Posted in Miscellany

*Behind Her Mask in Afghanistan

“I told my father I didn’t want to marry him: ‘why are you doing this to me?’ My father said ‘you are of an age to be married and this is my decision, not yours.'”

This is what Saraya said on a new tv show in Kabul, Afghanistan, her face hidden behind a mask painted blue and white. She went on to tell more about her life, forced at 15 to marry a known sex offender, age 58. After they were married, he brought women to the house for the purpose of raping them. Her youngest, age 4, asked Saraya why the women were there. Fearing for her daughter, Saraya decided to take her 3 children and flee.

In the control room people wept. Among the religious and legal experts in the audience, one stood up to say, “Your marriage at such a young age to such an older man is against Islam. His behavior is against Islam and against the law.” But that view does not conform to the reality of many women’s lives in Afghanistan.

The reality tv show is called, “Niqab”–Mask. It is the brainchild of Sami Mahdi, inspired by the quiet courage of his own mother and the many women like her. It is a new idea, and I hope, a revolutionary one. Surely when the voices of suffering are heard, people will be moved to change.

Someday it might even be safe to put down the mask, to be seen as well as heard.

Full story here.



Lilian is the author of Web of Angels, a novel about a mom with DID (multiple personalities). She's also the author of the historical novels, The River Midnight and The Singing Fire, about secrets, friendship and motherhood in 19th century Poland and London.

5 thoughts on “*Behind Her Mask in Afghanistan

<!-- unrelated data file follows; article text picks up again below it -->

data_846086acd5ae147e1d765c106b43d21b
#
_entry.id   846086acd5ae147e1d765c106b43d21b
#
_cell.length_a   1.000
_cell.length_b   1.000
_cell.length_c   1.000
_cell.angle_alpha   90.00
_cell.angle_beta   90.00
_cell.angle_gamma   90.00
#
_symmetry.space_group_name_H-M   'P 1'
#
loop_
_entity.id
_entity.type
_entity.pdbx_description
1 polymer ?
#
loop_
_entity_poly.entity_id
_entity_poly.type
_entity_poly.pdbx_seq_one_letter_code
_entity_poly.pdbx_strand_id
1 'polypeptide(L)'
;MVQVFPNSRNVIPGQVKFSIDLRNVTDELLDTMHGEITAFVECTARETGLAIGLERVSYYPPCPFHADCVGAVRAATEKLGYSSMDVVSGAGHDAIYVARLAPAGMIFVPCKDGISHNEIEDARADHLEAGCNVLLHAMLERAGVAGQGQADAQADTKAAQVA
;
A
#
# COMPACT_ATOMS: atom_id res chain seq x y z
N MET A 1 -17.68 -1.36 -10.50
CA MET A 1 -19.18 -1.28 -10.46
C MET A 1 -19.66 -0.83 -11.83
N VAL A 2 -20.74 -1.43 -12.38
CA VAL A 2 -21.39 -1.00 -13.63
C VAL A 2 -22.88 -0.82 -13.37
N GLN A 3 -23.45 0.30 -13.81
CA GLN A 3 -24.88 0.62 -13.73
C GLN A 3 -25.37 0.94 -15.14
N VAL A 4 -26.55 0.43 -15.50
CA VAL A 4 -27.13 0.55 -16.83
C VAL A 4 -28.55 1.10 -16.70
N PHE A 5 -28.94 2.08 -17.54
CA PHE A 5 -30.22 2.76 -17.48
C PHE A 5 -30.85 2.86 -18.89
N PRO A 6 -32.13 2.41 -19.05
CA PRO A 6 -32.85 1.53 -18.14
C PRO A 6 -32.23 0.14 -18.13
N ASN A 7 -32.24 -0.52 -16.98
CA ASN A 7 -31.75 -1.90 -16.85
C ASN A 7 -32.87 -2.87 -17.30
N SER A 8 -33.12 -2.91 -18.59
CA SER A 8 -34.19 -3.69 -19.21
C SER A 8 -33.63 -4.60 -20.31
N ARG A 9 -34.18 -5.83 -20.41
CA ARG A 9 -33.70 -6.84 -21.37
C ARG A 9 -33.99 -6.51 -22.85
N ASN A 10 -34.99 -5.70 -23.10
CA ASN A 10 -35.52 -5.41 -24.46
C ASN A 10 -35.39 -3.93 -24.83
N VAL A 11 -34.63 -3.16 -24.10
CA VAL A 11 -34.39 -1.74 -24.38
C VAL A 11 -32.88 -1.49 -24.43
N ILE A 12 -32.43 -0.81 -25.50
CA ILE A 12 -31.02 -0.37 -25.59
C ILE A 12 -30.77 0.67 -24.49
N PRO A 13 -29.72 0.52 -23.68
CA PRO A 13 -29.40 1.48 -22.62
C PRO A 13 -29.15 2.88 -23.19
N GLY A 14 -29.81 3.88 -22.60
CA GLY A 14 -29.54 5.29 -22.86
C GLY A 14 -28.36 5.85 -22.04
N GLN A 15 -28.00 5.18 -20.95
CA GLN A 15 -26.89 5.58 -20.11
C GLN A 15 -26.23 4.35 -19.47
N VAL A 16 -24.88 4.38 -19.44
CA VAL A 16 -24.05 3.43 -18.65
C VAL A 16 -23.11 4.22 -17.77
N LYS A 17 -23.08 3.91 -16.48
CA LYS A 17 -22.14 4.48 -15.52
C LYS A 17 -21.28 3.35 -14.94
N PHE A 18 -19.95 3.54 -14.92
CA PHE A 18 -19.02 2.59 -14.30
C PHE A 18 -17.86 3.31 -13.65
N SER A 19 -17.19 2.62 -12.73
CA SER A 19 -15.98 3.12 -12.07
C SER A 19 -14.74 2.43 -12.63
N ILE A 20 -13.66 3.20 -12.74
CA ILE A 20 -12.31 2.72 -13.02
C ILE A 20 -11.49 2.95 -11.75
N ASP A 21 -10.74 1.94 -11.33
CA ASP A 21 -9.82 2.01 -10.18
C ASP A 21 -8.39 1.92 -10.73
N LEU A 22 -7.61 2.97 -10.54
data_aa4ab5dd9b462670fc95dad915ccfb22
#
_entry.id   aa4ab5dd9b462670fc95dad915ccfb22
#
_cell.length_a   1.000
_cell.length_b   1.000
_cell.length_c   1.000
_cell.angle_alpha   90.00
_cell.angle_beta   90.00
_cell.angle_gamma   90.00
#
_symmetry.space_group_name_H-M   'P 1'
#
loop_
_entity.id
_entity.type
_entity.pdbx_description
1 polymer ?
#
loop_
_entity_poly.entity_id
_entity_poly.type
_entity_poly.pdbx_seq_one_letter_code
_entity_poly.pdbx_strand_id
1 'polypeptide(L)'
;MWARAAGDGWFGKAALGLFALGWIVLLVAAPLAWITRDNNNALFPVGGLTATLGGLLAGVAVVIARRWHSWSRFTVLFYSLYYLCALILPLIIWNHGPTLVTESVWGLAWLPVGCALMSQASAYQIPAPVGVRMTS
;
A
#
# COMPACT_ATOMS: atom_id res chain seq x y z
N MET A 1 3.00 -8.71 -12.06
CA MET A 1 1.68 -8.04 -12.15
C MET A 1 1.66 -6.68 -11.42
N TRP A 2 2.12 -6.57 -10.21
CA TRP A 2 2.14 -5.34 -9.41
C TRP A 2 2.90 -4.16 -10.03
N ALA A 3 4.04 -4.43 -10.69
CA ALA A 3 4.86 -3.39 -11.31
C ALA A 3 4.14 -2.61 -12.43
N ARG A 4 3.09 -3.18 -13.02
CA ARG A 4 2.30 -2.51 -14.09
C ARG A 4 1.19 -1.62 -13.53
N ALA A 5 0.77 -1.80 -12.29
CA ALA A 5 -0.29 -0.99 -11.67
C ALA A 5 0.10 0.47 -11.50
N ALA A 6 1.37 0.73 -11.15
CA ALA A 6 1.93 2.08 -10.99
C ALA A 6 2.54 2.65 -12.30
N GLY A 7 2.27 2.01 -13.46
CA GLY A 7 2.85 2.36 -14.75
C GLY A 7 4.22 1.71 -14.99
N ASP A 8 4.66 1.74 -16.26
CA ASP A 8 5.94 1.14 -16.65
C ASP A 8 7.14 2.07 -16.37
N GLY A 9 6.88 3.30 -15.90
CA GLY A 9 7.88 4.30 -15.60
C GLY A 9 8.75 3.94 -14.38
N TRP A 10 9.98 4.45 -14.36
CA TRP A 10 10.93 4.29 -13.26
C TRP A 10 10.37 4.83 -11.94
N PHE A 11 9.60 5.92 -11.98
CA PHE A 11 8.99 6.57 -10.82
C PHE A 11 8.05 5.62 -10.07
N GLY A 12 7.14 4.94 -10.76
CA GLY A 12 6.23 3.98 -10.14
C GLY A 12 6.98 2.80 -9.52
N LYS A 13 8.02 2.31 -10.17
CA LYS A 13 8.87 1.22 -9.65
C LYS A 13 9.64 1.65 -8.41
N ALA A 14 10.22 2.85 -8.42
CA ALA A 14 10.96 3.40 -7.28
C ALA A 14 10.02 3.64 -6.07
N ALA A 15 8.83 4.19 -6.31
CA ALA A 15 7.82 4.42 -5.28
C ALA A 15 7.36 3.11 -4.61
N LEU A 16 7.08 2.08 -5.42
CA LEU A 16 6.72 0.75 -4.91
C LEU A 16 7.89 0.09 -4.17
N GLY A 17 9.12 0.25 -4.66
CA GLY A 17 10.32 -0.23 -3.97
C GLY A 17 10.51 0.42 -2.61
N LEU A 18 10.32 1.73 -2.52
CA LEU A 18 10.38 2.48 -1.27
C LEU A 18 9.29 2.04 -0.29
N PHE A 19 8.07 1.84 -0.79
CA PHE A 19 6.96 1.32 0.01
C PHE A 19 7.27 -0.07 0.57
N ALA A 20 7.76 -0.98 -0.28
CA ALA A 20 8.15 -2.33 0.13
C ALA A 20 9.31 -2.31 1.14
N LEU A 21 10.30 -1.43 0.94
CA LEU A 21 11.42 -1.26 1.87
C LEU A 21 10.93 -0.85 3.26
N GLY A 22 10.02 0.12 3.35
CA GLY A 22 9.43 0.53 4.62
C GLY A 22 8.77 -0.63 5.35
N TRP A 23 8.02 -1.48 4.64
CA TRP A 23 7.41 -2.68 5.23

1. Such venality as anti-women cultures like this display makes me gag. It is a good, if dangerous, thing that there is such a public approach to ethical remonstrance as this masked-woman show. I know it is a pebble against a rock slide, but at least it is there.

  2. It seems extraordinary that this is still going on. I read an Assia Djebar book a while ago that mentioned the old marriage customs in Persia as was. The woman being proposed to was kept behind a closed door, and if she didn’t respond to the offer, the mother or whoever was with her, would hit her head against the door, this being a signal of acceptance. A sob would do, as well. Utterly barbaric.

  3. There’s an article over at Letter from Hardscrabble Creek that talks about Bob Ellwood’s idea that Islam is in the “reformation” stage just as Christianity was the 16th century. The barbarity of that time does seem dreadfully reminiscent of today’s Islamic attitude toward women. If Ellwood is right, though, this will change, just as it did in Christianity. That is, misogyny won’t go away, but it will become less socially acceptable.

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